You can ensure your information is reliable when researching health-related topics by putting it through the CRAP test.
|Paste URL: https://www.ncbi.nlm.nih.gov/pmc/articles/PMC5003636/|
|Currency: The timeliness of the information.|
| When was the information published or posted?||2016
|Relevance: The usefulness of the information|
| Who is the intended audience? Is the language formal or informal? Is it for teenagers or adults?||professionals
|Does the language or tone seem unbiased?||yes|
|Authority: The source of the information.|
| Who is the author/publisher? Does the URL reveal anything about the author or source? (.com, .edu, .gov?)||Gov
J Acad Nutr Diet. Author manuscript; available in PMC 2017 Sep 1.
| Is there contact information? Is there an “About Us” page?||yes|
|Purpose: The reason the information exists.|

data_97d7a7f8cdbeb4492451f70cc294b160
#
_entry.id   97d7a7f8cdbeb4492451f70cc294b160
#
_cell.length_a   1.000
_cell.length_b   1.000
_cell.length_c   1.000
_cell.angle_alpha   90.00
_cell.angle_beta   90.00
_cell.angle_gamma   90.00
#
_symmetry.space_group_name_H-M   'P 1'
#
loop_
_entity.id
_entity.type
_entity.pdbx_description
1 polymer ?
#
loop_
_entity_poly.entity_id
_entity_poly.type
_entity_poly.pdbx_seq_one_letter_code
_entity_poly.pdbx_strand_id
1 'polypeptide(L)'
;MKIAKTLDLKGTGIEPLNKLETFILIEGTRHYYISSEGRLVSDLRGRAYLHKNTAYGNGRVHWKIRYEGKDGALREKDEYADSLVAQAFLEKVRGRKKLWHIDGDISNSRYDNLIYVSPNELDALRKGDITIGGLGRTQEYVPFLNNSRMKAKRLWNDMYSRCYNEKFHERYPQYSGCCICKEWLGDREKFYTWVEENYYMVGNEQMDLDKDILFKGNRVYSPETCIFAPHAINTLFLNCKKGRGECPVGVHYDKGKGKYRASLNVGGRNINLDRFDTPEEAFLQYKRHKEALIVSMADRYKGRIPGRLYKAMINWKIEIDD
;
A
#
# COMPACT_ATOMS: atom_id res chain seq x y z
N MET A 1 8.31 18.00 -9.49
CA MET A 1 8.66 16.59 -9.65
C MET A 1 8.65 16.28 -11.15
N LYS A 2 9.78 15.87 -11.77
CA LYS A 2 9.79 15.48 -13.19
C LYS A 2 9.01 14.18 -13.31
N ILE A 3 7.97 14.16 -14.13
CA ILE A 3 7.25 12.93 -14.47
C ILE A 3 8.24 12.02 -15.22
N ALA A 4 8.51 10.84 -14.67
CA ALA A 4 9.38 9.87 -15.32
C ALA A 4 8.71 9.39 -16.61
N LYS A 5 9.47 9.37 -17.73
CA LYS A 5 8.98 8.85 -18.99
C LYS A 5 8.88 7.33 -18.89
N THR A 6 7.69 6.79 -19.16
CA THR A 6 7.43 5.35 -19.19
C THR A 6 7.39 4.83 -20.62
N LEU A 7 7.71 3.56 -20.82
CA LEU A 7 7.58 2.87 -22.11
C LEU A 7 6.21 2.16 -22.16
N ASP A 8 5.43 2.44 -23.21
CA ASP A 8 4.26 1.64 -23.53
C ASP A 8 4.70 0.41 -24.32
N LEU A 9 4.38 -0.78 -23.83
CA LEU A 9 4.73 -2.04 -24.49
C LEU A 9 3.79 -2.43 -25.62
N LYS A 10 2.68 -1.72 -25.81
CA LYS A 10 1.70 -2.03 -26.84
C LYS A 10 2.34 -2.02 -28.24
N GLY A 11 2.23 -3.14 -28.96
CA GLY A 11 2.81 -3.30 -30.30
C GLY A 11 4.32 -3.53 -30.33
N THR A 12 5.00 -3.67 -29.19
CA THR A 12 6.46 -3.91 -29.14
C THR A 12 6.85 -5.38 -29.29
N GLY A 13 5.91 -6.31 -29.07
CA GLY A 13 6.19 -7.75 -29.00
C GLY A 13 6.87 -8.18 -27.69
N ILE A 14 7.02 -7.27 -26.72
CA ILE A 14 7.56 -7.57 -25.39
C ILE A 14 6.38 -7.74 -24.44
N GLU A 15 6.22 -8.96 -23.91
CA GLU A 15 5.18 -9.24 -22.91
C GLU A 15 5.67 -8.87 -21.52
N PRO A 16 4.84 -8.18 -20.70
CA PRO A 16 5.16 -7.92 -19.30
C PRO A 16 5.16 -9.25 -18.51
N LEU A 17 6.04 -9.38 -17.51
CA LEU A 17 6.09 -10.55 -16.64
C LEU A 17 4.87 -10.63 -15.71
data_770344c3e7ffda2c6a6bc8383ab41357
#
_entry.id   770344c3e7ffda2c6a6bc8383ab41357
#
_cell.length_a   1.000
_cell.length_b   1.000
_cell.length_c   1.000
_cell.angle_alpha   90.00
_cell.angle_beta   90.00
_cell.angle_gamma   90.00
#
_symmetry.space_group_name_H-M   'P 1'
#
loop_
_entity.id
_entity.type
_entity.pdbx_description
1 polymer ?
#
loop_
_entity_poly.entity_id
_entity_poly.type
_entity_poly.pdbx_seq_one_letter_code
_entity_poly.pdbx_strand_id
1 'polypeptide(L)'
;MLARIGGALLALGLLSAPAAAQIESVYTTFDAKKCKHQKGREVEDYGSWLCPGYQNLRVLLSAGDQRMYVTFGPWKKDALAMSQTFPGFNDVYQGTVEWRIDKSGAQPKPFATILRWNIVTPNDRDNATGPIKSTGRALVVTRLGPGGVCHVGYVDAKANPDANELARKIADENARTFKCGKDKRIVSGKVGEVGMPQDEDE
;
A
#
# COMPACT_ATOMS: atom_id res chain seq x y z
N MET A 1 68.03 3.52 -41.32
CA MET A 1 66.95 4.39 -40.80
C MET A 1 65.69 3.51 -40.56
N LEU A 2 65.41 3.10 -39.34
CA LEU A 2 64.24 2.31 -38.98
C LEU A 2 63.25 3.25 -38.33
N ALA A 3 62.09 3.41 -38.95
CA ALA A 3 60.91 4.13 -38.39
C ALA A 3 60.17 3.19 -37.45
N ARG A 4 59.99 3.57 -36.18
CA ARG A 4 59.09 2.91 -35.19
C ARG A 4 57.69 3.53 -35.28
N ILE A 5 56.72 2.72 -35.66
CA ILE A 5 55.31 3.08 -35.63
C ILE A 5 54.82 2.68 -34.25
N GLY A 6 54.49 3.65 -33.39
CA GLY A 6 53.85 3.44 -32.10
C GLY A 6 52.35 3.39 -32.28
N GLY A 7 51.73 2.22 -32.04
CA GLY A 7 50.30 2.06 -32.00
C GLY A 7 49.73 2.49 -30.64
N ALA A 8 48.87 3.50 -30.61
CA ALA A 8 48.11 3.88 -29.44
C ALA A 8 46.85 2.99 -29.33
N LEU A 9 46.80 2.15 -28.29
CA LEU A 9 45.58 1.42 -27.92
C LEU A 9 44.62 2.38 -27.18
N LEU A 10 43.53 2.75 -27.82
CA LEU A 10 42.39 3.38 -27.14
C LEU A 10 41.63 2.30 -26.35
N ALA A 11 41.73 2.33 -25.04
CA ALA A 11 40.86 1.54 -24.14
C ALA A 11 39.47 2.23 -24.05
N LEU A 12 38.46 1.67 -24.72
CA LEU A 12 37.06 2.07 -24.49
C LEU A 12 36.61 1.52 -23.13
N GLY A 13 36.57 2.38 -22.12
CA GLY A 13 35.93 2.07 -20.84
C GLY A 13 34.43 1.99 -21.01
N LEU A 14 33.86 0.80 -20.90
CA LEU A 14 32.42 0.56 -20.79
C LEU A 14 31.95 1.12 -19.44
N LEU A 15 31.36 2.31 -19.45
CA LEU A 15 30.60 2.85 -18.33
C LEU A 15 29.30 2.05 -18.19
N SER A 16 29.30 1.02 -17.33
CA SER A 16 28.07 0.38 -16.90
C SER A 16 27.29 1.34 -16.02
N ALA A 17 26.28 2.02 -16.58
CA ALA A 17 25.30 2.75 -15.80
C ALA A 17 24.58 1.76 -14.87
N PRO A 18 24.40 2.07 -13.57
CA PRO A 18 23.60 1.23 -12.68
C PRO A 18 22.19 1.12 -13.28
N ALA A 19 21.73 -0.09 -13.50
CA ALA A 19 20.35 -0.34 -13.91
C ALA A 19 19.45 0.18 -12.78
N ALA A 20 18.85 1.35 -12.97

| Is the purpose to inform, sell, entertain or persuade?||inform|
| Is the information fact, opinion or propaganda?||fact-based|
|VERDICT?||Unreliable||Somewhat Unreliable||Somewhat Reliable||Reliable|
If we just see the publisher, source, and the reason the information exists, we would think this is a reliable source. However, using the CRAP method we will also examine the usefulness of the information too. This source used hard language and ideas that are for professionals with is not as useful to teens and normal people. Therefore, this source is actually a somewhat unreliable source because of the usefulness. In conclusion, we could determine correctly out reliable a source is by putting it through the CRAP test.